Keith Appling did what Keith Appling does down the stretch. Denzel Valentine provided a steadying influence and all-around presence. The two helped rescue MSU from a 10-point halftime deficit and, more pressingly, overcome the injury losses of Travis Trice and Gary Harris.
It wasn’t a pretty 80-75 victory over Illinois on Thursday night – “We found a way to win, which is about the only good thing I have to say,” MSU coach Tom Izzo begrudgingly admitted afterward. The Spartans struggled with turnovers and inability to guard the perimeter early in falling behind 37-27 at intermission.
“We took a giant step backward in the first half,” Izzo said. “Inexcusable effort and inexcusable performance.”
His team opened the second half, however, with a 14-0 run to pull away for good, though the Illini remained close throughout the final 20 minutes. Appling scored 19 of his game-high 24 points in the final half, adding eight rebounds and seven assists. Valentine added 14 points, just one turnover and played some strong defense.
And MSU needed every bit of it.
Trice left the game in the first half after taking a knee to the head. He did not return to the bench, and Izzo did not know his status. “That ain’t good,” he said of Trice, who suffered a broken nose and concussion in the opening game against Connecticut.
Harris suffered back spasms after falling hard to the floor on a breakaway dunk attempt on which he was fouled. He left the arena midway through the second half and eventually returned to the bench, but Harris did not play the final 12 minutes after scoring 14 points.
That left Appling and Valentine (with a little aid from Russell Byrd) to occupy the perimeter for the rest of the game.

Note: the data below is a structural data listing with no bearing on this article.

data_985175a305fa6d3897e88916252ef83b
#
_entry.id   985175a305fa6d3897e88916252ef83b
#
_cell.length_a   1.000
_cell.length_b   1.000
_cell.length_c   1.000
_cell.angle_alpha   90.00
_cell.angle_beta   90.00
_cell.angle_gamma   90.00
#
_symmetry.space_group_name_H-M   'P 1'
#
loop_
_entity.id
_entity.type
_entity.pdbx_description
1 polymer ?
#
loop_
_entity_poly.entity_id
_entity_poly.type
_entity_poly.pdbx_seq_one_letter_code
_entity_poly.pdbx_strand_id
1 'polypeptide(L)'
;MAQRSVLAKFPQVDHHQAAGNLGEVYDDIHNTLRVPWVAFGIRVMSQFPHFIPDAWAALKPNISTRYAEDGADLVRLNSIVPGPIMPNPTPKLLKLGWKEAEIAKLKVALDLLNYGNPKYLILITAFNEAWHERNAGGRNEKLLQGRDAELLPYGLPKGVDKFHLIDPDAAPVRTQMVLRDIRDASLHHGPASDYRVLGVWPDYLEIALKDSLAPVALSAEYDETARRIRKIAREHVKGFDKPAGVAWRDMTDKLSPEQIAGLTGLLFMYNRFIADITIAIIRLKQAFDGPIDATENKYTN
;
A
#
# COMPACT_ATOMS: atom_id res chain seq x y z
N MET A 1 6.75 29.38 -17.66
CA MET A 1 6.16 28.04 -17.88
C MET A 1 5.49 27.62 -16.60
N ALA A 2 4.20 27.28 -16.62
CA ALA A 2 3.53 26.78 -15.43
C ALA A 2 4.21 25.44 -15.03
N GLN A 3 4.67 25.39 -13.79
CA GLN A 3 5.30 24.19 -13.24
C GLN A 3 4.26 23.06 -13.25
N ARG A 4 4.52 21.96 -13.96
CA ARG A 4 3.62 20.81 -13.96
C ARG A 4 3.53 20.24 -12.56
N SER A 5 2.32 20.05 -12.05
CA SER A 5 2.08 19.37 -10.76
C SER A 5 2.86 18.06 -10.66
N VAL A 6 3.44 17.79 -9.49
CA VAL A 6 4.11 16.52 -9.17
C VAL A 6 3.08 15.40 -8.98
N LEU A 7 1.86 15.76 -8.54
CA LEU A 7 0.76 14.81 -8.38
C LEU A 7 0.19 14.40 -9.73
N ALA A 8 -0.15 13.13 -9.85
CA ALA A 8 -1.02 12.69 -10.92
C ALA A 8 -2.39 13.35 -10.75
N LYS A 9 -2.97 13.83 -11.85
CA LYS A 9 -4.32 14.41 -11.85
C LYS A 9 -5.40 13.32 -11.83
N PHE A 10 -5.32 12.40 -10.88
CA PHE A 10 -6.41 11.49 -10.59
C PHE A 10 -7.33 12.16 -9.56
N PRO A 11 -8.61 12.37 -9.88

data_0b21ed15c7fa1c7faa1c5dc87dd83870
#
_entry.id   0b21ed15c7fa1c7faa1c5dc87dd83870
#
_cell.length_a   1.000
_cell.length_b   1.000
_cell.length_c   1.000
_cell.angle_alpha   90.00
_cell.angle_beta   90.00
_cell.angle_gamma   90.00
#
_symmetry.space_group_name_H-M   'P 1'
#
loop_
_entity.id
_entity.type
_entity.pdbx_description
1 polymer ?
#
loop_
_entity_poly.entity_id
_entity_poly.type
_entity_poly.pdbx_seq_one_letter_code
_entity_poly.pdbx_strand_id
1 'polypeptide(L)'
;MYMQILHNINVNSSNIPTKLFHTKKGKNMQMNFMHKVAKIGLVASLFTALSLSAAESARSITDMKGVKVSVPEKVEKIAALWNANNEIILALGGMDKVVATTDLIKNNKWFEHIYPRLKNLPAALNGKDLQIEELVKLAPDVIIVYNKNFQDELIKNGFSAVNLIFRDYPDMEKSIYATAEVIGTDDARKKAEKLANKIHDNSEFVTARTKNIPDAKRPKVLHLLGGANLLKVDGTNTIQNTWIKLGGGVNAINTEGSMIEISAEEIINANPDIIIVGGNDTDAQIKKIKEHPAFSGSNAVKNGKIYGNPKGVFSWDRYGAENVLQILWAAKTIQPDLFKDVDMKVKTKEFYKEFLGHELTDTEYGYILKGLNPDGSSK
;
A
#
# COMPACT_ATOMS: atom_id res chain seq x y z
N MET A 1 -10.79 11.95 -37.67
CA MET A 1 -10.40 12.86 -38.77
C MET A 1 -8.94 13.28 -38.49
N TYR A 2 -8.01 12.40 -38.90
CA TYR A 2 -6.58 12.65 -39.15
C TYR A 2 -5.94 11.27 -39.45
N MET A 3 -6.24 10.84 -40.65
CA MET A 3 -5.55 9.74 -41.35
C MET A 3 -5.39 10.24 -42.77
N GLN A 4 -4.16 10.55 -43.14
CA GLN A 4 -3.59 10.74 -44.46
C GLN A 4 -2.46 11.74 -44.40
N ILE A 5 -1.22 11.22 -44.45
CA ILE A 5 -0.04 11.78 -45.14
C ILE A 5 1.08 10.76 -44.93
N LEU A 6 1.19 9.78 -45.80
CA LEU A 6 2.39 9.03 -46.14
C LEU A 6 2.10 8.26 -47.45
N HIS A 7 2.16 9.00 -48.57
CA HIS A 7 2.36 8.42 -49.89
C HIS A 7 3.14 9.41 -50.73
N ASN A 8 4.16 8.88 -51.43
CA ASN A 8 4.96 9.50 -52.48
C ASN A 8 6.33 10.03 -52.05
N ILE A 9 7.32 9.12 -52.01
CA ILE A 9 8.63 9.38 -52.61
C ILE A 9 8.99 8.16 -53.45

“I think I have that winner’s mentality,” said Valentine, who had 12 points in the final half. “When the pressure’s on, I feel like I can step up and make plays and do whatever my team needs to win.”
The two combined to score 24 of MSU’s final 33 points over the final 13:09. Branden Dawson (who didn’t start the second half) had six of the other nine down the stretch, including an alley-oop dunk off a brilliant Appling drive and lob that essentially sealed the game with less than two minutes to play.
“I really donât have to get motivated for crunch time. Itâs crunch time – you should always be motivated,” Appling said. “That’s winning time. I feel like that’s the part of the game where I focus in the most.”
Izzo though said he wants more out of his point guard when the game is not on the line.
“You can’t (just) operate in crisis management time, you have to do it in preventative management time,” Izzo said of Appling. “But at least he did it.”
As for one of his other captains, Izzo said he benched center Derrick Nix for the game’s first 9:17 because the senior missed a class on Friday and skipped a tutor appointment Monday.
Izzo called it “a distraction” that contributed to the Spartans’ lackluster first half. Nix finished with eight points and just one rebound, but Izzo hopes he took home a bigger message.
“Derrick Nix is 13 credit hours from graduating. He will be the first human being in his family who has graduated,” Izzo said. “It will be a cold day in hell before I do anything but get him graduated.
“If he has to sit the rest of the games, he will. … For that kid to graduate in four years will be triumphant for me in a positive way. Presidents and the NCAA have put it on the coaches to get these kids to graduate. Did that hurt my team tonight? you’re damn right it did.”
Izzo brought up lack of leadership and the Nix “distraction,” two of the things the coach said plagued his team two years ago. The one other negative he left out was chemistry, though his Spartans were in each others’ faces often throughout the game.
Still, they improved to 18-4 and 7-2 in the Big Ten, a game behind Michigan and Indiana.
“Itâs hard as a coach to give your team credit. You wonder why coaches never give their team credit. Too many other people are tweeting them all the credit, and some guys just couldnât handle it,” Izzo said. “I thought we had some guys who showed they couldnât handle success, and it really bothers me and shows maybe our lack of leadership. We’re going to have to grow on it and gain from it.”
MSU gets six days to heal some wounds – physical and mental – and figure out who’ll be missing for how long.
It’s equally as imperative that MSU players take that time to also internally search for those qualities Izzo thinks are missing, that emotional glue which has made his good teams great and his great teams champions.
His Spartans tend to discover those intangibles in February.